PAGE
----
2) *Totally made up* EMC VSA license
3) *Totally made up* VMware “View Essentials” license
I’m not a sales guy so I have no idea how much any of this costs. So let’s reverse engineer this. Let’s say we need to price it at $500 per user list price (customers can negotiate to get below that magic number). Max Users (250) * Per User ($500) = $125,000. We’ve determined that the *totally made up* VMware View Essentials should be $100 per user. Let’s say the *totally made up* EMC VSA is $50 per user. For a 250 user max config, that is $12,500 for the storage software (disks sold separately). I think that’s a very fair price for just the software.
Which leaves $350 per user for the UCS infrastructure (a fully configured C260 with lots of RAM, 4 SSD and 12 SAS disks and the UCS fabric interconnect). $350 * 250 users = $87,500. Can you configure a fully loaded C260 for $87,500 list? If so, this just might work.
OK, I admit that there are some huge risks to address and major obstacles to overcome in order to make all this work. If the three partners (VMware, Cisco and EMC) agree to do this, will EMC be happy to get just 10% of the total revenue…and let Cisco sell the 16 disks while EMC only sells the VSA software? Will VMware be happy to get just 20% of the total revenue while disabling the very features that set it apart from just about every other hypervisor out there (vMotion, DRS, FT, HA, etc)? Will Cisco co-develop a similar appliance with NetApp and Citrix and piss off the other partners?
What do you think? Will this work? Is my UCS pricing estimate in the ballpark? If not, is there a cheaper way to build this with other vendors’ hardware and, say, open source software? Can the partnership agree on the terms and the inequitable revenue split? Does this need to be sold at a flat price regardless of user count or should it be priced on a per user basis with, say, a 100 user minimum?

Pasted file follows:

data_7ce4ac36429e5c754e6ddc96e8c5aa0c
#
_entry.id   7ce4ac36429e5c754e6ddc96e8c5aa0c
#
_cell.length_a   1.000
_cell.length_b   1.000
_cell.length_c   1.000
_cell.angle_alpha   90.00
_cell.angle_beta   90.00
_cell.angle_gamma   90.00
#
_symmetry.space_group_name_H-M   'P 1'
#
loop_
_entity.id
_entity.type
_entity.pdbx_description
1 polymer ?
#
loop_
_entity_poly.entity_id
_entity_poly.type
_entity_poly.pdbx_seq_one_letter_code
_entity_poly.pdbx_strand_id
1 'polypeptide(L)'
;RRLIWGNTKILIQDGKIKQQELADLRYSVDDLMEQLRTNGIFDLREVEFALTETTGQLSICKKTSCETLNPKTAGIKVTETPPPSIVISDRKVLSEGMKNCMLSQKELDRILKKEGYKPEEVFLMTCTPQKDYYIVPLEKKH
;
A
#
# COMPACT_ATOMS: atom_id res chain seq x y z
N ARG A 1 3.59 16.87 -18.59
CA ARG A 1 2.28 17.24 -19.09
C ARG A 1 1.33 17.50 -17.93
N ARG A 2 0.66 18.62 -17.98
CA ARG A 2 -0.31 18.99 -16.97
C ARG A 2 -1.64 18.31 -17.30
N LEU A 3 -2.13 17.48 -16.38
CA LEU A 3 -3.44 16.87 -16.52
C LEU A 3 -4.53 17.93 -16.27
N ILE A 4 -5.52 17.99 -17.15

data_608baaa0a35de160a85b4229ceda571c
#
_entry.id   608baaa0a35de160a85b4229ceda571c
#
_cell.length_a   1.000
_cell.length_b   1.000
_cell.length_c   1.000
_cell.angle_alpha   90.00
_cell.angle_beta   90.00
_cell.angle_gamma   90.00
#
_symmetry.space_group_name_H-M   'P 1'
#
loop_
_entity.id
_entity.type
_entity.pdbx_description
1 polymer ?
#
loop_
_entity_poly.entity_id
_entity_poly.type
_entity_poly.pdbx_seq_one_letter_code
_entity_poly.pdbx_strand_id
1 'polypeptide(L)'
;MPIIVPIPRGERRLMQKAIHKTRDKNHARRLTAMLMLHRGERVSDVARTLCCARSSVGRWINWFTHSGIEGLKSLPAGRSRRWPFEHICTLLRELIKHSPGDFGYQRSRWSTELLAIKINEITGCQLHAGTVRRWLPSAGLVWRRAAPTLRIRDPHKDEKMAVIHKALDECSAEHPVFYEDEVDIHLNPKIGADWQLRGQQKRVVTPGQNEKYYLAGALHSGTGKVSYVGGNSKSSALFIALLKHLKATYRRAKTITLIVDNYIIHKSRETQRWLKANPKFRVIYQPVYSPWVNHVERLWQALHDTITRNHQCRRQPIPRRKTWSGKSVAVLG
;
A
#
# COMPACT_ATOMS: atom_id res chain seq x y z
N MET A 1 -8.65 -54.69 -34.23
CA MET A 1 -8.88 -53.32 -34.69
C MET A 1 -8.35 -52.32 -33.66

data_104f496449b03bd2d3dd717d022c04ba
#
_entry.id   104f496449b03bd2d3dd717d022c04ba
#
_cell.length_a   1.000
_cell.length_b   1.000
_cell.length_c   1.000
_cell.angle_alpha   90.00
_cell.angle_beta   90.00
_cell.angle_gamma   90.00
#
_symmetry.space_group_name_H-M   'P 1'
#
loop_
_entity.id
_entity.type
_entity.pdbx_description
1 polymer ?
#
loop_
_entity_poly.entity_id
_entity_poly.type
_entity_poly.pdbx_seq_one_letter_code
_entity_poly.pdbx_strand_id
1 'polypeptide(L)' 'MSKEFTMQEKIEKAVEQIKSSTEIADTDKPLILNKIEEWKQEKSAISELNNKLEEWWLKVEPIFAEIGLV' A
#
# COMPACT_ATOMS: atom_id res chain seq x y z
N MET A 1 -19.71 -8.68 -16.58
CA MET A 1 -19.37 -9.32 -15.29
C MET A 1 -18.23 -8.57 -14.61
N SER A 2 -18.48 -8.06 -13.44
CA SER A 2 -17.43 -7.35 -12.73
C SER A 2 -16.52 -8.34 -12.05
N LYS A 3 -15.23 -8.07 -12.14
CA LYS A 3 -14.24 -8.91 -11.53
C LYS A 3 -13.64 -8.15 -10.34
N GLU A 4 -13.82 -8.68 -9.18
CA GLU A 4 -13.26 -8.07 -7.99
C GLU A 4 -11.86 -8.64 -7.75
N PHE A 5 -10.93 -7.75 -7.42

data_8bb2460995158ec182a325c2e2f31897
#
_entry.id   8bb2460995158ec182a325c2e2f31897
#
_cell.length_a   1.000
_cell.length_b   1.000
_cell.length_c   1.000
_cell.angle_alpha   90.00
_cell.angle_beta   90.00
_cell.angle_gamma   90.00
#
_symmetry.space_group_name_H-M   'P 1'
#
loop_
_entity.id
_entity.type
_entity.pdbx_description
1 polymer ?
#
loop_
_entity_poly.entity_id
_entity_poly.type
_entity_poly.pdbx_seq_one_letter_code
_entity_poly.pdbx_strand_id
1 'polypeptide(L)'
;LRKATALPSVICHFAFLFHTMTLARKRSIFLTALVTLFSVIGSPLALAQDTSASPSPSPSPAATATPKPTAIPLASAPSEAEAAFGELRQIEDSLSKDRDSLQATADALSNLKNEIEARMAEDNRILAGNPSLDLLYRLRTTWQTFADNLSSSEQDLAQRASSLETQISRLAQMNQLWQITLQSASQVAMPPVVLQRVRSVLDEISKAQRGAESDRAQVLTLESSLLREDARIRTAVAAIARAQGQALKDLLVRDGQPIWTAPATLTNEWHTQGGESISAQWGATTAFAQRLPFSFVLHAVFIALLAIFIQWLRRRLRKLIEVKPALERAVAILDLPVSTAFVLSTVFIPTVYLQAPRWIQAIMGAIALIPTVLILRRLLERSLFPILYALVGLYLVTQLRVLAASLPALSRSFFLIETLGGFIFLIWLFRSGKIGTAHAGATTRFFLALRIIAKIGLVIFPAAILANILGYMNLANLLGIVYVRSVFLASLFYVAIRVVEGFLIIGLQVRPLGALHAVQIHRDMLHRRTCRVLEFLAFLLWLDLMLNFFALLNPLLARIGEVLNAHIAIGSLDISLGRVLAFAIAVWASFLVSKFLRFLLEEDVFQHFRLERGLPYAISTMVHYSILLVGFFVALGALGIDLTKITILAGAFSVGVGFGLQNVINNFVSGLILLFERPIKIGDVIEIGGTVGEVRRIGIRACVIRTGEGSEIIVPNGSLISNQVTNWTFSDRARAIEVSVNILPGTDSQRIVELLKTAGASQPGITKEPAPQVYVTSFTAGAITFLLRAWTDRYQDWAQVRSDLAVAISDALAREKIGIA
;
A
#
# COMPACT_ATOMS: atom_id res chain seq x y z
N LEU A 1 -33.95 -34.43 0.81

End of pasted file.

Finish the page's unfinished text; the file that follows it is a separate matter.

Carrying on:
So the question is: should we charge a higher “per user” fee for heavier users…a progressive tax structure? In other words, we could charge a flat fee ($125K = $500 per user fully loaded) for this appliance whether you have 100 (presumably advanced) users or 250 (presumably light) users. Does it make sense for the customer to pay a higher “per user” fee for fewer users if those users require more system resources? I think that sounds fair. But I’d love to hear from you in the comments.
Next segment, we’ll talk about why most VDI projects fail before they ever get started…and why something like this proposal is so desperately needed. I’ll be at EMC World all this week doing booth and/or lab duty. Look me up. See you there!
UPDATE: Today at EMC World, Pat Gelsinger announced “Project Lightning” designed to bring SSDs mainstream (cost-wise) and also introduced a new server side PCIe-based cache technology. Read Chad Sakac’s VirtualGeek post on this topic to understand how this works. I think the server side caching trends favor this VDI appliance model. Note especially where Chad discusses ESX running in an array. What if we were to reverse that and have the array co-reside on the ESX server (in this case, the C260)? That is essentially the model I propose here. Stay tuned to see how this plays out.